Loading
Search
NEWS STORIES

Recreating a challenging past: the restoration of the Boys Dormitory in Lac du FlambeauSubmitted: 02/01/2014

Ben Meyer
Managing Editor / Senior Reporter
bmeyer@wjfw.com


LAC DU FLAMBEAU - Painful memories tempt us to try and forget the past.

In Lac du Flambeau, they're doing just the opposite.

"We can't ever let anybody forget that this had happened to our people and that
we had survived," says Melinda Young.

"These are the schools that were designed to assimilate the Native Americans of
this country into the American cultures," says Travis Maki.

A U.S. Government-run Boarding School took that mission to Lac du Flambeau from
1895 to 1932.

"The ultimate goal was to completely eliminate native cultures altogether," Maki
says.

"You don't hear about this in textbooks. I lived in this community my entire
life and did not know that this was a boarding school," Young says.

But by the middle of this year, the boarding school story will be on full display.

Young and Maki both work for the tribe's historic preservation initiative and
are working on the boarding school project.

Physically restoring what, for 27 years, was the Boys Dormitory at the school
will help restore a part of the Lac du Flambeau tribe's history.

"This hallway will mirror exactly what this building looked like in 1906. The
ultimate design is to have that visual impact of what these students were coming
into when they were brought to this school initially," Maki says, showing off
the entrance to the Boys Dormitory.

The Boarding School will be open for visitors to experience what native children
did so many decades ago.

It will also be the hub of the Ojibwe language and historic preservation programs.

Many of the rooms will mirror what they looked like in the early 20th century.

"We had an elder that had attended in the 1920s. We did a walkthrough with him,
and he told us what each of these rooms was for," Maki says.

Leaders hope a step back into the tribe's historic culture will provide another
reason for people to visit Lac du Flambeau.

"You have families coming. So it's providing an opportunity for families to do
something in our community together," says Young.

Painful as some of the memories may be, historic leaders are working to make
sure they're told at the Boys Dormitory.

"It's part of our history. We talk about World War I and Vietnam and everything
else. This is a fact of our history. It cannot be forgotten," Young says.

The Boys Dormitory should open to the public in June.

Text Size: + Increase | Decrease -
| Print Story | Email Story
Sponsored in part by HodagSports.com





 IN OTHER NEWS
What We're Working OnSubmitted: 01/23/2017

- Tonight on Newswatch 12:

Now that the Packers lost a chance to go to the Super Bowl, what do they do with all the Packer Super Bowl gear that won't sell? We visit a Tomahawk collectables store to find out.

We'll show you what a Hodag Country Festival fan-favorite does as a tradition every morning - even in subzero temperatures - to prove we are one nation.

And sadly, the Eagle River Fire Department had to take down the popular Ice Castle sooner than planned. We'll show you the dismantling of the structure and tell you why they had to take it down early.

We'll bring you the details on these stories and more tonight on Newswatch 12 - news from where you live.

+ Read More

TOMAHAWK - Sunday's Packers loss hit fans hard. But it also affected stores who support those dedicated fans.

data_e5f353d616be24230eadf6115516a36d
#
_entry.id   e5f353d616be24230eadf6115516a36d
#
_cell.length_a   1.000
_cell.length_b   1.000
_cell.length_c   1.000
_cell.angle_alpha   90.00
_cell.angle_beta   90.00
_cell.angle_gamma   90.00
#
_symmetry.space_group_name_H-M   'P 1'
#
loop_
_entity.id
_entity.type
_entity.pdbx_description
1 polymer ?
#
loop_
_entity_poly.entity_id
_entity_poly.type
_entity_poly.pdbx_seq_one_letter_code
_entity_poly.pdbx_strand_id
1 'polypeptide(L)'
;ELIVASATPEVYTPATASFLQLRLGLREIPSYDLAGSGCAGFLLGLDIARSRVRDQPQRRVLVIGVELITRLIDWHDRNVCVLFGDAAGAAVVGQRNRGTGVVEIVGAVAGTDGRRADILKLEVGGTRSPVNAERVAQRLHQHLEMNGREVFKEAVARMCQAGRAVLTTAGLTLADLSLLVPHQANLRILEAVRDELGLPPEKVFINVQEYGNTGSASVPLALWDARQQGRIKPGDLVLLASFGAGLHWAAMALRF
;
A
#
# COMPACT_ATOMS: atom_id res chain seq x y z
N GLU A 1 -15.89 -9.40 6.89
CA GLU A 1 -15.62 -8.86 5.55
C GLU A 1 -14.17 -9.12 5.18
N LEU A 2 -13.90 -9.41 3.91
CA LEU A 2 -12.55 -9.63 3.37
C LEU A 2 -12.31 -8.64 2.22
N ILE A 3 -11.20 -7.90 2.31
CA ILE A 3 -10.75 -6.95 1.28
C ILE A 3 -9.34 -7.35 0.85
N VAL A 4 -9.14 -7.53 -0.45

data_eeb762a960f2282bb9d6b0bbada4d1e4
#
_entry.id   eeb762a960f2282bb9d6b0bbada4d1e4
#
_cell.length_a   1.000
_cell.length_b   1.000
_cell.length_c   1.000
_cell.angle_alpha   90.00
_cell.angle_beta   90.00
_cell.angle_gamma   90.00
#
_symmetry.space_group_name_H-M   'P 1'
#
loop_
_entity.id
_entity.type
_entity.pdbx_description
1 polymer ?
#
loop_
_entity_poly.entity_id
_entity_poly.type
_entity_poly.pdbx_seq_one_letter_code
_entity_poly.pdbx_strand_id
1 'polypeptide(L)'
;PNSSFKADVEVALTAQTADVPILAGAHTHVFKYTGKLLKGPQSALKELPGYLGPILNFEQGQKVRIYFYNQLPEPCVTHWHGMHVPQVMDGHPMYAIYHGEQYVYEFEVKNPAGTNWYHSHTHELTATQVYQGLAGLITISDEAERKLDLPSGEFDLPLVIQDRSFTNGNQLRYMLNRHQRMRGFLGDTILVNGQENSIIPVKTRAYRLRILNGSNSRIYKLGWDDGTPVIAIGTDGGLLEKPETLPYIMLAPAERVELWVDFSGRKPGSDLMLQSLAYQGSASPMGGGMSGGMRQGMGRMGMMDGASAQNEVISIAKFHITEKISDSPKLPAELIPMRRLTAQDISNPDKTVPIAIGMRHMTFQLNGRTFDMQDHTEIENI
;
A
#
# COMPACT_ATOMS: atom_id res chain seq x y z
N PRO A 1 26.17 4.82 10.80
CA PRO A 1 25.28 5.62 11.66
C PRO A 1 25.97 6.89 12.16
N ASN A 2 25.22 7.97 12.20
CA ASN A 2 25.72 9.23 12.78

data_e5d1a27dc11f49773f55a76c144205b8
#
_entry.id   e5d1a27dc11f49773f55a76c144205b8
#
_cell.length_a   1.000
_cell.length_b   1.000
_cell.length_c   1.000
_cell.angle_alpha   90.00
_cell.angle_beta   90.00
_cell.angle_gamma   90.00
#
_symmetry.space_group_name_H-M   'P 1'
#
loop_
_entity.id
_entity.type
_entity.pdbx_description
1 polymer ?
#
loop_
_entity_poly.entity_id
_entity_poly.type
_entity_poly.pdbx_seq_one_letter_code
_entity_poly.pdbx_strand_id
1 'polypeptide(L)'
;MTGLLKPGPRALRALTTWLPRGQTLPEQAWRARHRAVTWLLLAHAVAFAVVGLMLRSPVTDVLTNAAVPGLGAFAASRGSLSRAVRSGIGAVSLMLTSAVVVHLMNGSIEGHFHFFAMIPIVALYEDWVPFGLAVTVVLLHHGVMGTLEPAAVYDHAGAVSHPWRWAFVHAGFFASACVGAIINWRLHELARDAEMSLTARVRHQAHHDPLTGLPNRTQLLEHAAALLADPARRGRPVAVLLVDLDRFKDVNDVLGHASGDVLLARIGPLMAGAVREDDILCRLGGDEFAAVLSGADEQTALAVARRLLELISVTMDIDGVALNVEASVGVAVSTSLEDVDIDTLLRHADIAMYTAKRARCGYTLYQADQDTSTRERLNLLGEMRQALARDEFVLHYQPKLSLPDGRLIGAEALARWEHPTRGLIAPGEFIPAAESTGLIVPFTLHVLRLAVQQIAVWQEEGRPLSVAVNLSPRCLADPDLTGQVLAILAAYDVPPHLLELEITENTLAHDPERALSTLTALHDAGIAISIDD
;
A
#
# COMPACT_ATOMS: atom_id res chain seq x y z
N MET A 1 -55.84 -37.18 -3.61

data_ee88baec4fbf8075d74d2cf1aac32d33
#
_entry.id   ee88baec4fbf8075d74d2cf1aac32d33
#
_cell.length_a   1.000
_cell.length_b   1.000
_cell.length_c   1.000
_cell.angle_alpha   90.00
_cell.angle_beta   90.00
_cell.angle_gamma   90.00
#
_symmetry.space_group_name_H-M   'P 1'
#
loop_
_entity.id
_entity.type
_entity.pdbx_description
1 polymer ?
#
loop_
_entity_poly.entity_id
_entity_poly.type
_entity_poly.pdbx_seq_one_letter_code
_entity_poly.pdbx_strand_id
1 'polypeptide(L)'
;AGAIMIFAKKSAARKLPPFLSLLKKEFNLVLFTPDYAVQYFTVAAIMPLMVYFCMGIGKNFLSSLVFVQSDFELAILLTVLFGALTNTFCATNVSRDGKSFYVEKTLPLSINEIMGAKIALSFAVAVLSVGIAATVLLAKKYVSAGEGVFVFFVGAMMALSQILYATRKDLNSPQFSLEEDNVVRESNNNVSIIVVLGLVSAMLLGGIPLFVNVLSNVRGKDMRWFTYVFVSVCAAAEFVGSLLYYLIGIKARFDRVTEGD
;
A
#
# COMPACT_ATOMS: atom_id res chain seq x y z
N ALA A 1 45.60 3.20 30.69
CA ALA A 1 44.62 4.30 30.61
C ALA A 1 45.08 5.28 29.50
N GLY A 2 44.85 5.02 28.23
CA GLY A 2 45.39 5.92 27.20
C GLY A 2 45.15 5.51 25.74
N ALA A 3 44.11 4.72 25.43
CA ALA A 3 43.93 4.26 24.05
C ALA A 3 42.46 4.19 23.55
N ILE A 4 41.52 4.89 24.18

Robert Augustine has owned Augie's Collectibles in Tomahawk for 29 years. 

Before Sunday's loss, Augustine was hopeful the team would make it to the Super Bowl. 

He placed an order to have 16 new types of Packers gear added to his store, but canceled it. 

"When the Packers are winning, everybody's pumped up excited for Packers parties," said Augustine.  

"If they won everybody would have wanted the championship stuff because they want things new, but unfortunately we'll have to wait until next year for that."

+ Read More

RHINELANDER - The YMCA of the Northwoods teamed up with LIVESTRONG to create a fitness program that supports
cancer survivors and patients. The 12-week program focuses on rebuilding strength and stamina.
YMCA Wellness Director, Stephanie Ruckeim says it offers so much more than just physical strength.
"It's about trying to increase that muscle mass, increase their flexibility, their endurance and also work
on their self-esteem and self-confidence," says Ruckeim.

+ Read More

MADISON - While two Wisconsin state agencies have scrubbed references to climate change from their web sites, the Division of Emergency Management has released new information on global warming and its effects on the state.

Wisconsin emergency management officials, in an online post, describe how climate change could generate flooding, drought and forest fires.

+ Read More

WITTENBERG - An expansion of the Ho-Chunk casino in northern Wisconsin could draw $37-million a year away from other tribes that own casinos in Wisconsin.

The Stockbridge-Munsee Band commissioned the economic impact study.

+ Read More

MILWAUKEE - The state chamber of commerce is praising Gov. Scott Walker's welfare reform proposal that would penalize low-income parents who don't work more than 80 hours a month.

But the Democratic leader of the Wisconsin state Senate says the measure shows Walker has a double standard. Senate Minority Leader Jen Shilling says Walker is creating one set of rules for working families while giving millions in tax breaks to the wealthy.

+ Read More

MADISON - Wisconsin lottery officials say a winning Powerball ticket worth $1 million is days away from expiring.

The ticket was purchased Aug. 6 at Aberg Avenue Mobil on Madison's east side. The location is also known as Kelley's Market. The ticket matched the first five numbers, but missed the Powerball.

+ Read More
+ More General News
Search: 





Click Here